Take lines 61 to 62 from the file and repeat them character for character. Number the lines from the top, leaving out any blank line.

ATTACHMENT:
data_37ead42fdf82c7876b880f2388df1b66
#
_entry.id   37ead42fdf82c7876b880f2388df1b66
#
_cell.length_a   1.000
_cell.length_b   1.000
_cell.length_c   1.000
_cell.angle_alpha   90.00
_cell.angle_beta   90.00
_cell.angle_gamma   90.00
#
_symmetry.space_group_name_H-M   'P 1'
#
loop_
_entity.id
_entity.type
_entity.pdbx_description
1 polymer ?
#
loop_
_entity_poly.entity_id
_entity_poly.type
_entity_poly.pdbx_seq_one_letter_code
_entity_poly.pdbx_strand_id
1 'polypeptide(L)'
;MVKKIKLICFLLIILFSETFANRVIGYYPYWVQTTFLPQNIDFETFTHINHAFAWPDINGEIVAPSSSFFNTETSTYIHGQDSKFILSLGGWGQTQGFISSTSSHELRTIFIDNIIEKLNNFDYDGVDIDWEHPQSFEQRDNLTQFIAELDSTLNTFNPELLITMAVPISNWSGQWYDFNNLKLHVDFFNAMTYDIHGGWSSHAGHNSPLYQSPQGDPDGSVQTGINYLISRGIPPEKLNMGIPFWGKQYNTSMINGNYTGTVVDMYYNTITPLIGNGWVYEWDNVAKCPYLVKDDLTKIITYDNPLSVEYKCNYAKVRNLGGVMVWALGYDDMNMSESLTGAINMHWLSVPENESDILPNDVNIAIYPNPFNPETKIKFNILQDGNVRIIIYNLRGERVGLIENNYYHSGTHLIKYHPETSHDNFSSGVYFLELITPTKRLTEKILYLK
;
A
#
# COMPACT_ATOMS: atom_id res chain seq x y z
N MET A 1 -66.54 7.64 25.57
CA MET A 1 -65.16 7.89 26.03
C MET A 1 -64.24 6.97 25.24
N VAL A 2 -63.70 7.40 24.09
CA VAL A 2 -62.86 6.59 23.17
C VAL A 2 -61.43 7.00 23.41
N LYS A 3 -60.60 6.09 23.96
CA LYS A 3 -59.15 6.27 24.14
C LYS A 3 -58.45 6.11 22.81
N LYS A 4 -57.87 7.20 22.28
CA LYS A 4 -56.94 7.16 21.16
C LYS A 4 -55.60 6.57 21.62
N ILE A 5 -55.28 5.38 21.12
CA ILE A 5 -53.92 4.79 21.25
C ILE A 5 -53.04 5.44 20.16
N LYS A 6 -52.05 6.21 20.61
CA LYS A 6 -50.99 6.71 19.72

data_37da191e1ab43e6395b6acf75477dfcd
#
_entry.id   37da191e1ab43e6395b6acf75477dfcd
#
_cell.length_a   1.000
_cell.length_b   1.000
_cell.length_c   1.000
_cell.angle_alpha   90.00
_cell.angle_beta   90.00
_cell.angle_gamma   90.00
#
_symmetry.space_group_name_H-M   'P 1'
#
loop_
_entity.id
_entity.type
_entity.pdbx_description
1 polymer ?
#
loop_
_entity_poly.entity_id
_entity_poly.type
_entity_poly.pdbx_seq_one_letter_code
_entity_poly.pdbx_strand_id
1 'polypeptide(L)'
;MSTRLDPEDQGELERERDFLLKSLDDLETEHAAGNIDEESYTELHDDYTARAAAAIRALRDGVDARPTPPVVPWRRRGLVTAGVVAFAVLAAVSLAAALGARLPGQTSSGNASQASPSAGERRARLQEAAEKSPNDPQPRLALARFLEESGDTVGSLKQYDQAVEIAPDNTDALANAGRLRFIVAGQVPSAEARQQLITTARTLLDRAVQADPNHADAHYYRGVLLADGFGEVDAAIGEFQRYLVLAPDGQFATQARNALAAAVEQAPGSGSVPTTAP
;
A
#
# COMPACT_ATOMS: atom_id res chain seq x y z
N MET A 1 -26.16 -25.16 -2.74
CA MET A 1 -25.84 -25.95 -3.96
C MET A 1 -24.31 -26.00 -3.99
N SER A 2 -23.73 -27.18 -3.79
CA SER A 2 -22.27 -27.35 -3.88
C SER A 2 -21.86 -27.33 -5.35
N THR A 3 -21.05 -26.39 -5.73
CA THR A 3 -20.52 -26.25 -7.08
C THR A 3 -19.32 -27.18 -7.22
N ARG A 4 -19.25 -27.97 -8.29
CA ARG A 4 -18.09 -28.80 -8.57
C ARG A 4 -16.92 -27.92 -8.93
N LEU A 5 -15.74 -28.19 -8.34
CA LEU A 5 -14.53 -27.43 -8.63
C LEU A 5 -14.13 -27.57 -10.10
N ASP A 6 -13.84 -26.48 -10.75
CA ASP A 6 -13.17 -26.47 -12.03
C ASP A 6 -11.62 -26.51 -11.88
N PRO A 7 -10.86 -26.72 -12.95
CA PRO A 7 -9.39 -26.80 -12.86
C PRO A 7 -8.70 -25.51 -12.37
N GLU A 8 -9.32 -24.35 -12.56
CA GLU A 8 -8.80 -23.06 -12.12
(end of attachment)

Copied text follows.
loop_
_entity.id